Enduring friendships a rich legacy of community art project

Enduring friendships a rich legacy of community art project

Maya Fraser has coloured her life and that of many others, with art, and her accomplishments reflect this. Maya lives in Morwell, Latrobe Valley, with her husband and four children. An only child of Frans and Johanna Fikke, she began life far from Gippsland, in Western Australia, in 1967. Maya has a Bachelor of Arts in social sciences, an associate diploma in social welfare, a post graduate certificate in regional community development, plus a graduate diploma and Masters degree in art therapy. She has worked with all age groups in a variety of roles and is employed at Latrobe Community Health Service as a generalist counsellor. Maya also has a private practice, Imagerie Creations, as an art therapist.

By Maya Fraser

Being asked to contribute towards the reflection of the impact of the Women Who Mean Business (WWMB) projects fills me with gratitude. My involvement with this project has been profound and has directly attributed to the way my life is now. This may sound like a grandiose statement, so let me explain.

At the time, I was looking for something to participate that would allow me to use my newly learned skills and contribute to my local community, the Latrobe Valley. In early 2005 we came up with our idea of Tucker ‘n’ Tales, the book we published in 2006. We followed this with another book, 69 Days of fire, published in 2007, and after this, another book about autism. By this stage I had ceased involvement with the group that we had renamed as Women in Community, due to commitments with completing my Masters in art therapy. This was a difficult decision to make.

My involvement with WWMB began when I attended the original business skills workshops in Morwell in late 2004. I had recently completed my post graduate certificate in regional community development at Monash University’s Gippsland campus. This was challenging as my youngest daughter, Yolanda, was a toddler, and my three older children — Brandan, Celeste and Estelle (twins) — were in primary school.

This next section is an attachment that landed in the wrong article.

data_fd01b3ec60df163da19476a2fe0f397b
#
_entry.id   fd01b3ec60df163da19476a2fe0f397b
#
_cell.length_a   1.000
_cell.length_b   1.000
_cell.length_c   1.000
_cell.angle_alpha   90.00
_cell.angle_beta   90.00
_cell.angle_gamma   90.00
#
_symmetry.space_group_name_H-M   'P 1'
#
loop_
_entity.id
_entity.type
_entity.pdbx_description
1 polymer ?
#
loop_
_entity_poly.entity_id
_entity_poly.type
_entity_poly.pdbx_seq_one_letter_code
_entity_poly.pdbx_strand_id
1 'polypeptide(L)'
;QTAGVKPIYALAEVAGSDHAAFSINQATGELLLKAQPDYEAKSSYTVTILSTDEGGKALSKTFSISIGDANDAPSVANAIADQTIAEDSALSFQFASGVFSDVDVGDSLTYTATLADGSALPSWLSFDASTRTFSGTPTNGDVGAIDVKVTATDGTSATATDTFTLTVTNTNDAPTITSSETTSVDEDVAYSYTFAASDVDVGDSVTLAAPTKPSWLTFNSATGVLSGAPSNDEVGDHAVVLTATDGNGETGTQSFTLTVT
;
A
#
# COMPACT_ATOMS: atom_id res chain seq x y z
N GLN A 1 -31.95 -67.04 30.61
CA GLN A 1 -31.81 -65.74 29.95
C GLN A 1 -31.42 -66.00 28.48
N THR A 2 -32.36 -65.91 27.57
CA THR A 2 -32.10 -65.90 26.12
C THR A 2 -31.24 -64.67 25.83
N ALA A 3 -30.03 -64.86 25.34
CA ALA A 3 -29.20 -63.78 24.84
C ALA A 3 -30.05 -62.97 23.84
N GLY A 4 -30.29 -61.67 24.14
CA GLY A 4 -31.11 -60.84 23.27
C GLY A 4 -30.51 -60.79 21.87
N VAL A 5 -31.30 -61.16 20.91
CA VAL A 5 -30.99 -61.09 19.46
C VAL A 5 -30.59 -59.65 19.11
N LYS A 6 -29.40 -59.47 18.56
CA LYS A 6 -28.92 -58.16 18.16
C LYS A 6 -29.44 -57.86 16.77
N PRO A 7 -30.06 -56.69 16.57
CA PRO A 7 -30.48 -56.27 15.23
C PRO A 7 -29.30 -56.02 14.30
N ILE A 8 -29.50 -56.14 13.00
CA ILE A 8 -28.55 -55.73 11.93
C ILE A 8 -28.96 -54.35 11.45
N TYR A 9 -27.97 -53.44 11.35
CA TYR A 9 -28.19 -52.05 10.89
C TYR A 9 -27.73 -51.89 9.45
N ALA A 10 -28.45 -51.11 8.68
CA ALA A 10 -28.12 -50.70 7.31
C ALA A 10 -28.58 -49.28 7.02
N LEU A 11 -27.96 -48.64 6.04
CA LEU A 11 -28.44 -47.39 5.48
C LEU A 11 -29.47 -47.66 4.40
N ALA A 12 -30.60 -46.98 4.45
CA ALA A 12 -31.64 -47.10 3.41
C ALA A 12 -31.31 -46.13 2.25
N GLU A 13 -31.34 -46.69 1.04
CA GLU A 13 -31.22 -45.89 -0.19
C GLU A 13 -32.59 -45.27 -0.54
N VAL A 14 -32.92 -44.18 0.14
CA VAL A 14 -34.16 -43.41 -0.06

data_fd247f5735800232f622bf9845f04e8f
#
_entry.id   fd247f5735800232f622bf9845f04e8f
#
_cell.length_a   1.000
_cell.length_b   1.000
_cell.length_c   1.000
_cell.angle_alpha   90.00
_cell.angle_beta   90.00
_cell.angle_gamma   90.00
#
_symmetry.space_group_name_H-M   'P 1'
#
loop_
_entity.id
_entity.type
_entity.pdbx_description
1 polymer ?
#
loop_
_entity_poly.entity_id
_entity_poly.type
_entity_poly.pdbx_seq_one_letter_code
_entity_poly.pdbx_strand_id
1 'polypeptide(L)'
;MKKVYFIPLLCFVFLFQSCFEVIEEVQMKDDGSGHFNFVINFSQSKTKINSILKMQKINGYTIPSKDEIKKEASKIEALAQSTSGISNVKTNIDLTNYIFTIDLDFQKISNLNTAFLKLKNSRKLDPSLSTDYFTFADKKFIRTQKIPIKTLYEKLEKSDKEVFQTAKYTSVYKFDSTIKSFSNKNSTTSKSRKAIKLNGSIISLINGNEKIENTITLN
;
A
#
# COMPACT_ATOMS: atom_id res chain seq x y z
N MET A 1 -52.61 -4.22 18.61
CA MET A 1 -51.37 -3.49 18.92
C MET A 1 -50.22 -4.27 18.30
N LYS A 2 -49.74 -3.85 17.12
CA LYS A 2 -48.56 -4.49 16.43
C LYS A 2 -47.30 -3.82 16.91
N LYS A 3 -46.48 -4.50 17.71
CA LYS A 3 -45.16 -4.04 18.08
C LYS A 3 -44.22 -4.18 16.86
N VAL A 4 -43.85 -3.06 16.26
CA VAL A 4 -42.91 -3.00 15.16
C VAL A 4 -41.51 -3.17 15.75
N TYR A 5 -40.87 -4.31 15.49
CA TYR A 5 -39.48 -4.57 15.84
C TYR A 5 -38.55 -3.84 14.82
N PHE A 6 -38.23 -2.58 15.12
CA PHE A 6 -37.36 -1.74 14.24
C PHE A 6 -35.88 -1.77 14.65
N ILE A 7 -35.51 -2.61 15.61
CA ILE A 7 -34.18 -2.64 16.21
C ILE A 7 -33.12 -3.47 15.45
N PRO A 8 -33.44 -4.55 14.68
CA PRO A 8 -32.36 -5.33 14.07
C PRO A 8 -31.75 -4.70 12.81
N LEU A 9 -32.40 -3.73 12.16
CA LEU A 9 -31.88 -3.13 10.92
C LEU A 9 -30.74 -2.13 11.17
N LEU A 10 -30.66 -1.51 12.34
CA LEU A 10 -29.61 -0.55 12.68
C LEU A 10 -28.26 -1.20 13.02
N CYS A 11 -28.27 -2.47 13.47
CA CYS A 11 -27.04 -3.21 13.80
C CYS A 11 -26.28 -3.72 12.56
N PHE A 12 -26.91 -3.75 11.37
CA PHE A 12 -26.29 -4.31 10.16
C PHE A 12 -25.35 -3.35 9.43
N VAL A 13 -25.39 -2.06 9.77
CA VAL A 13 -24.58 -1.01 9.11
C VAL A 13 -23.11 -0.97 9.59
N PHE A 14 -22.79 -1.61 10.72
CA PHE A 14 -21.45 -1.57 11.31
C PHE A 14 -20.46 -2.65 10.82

We lived in Morwell where we still live today, although the house is somewhat emptier with only my husband, Gerard, myself and Yolanda remaining at home. I have now lived in the Latrobe Valley for close to 30 years. I was born in Perth, although my first 10 years of life were largely spent outside Australia. My parents, migrants from Holland, had gotten homesick, and as they couldn’t afford the full passage in one trip, they went via South Africa where we lived for four-and-a-half years. Next, they returned to Holland for three-and-a-half years, upon which they discovered that they no longer fitted into life in their homeland. This resulted in our return to Western Australia in mid-1977.

I did not know the people who were present at the first skills workshop. One of the messages that has remained with me is the comment around the principle that all women require the use of a ’shit deflector’, which I have shared with many others. The follow up workshops began to identify potential projects and our ideas began to come together. During that period, I had the privilege of meeting Michelle Tisdale, Tricia Dennis, and Mary Randall and others who joined our group later. This gave birth to our project of creating a recipe and story book that would acknowledge and capture both people’s cultural heritage through both their stories and food, and community contributions. We succeeded in publishing, launching and selling all 500 copies of our book Tucker ‘n’ Tales.

Being involved in this project reignited my creativity and I began to find any opportunity to find snippets of time to draw and express myself through my images. This took the form of taking my watercolour pencils everywhere with me. This was a strategy I would later use during my cancer treatment. 

I have always enjoyed arts and crafts and the experimentation with different mediums. When did this begin? Well, I feel it is an intrinsic part of who I am. Memories of mixing paint and losing track of time while my mum painted. Mum taught me many skills and would teach me different things that she learned herself such as ceramics, such a precious gift. Another memory, when aged about eight, is of wanting to help someone who was in hospital and drawing pictures to give to them. Perhaps I always have been an art therapist in some form or another. I cannot say I am particularly great at any art form, but I love exploring different mediums. These mediums have included sculptures using, clay plaster, water colours, hobby ceramics, calligraphy, mosaic, acrylic paints, and origami. Often this means that I go through stages – I am currently working on a pom pom rug and crocheting bears.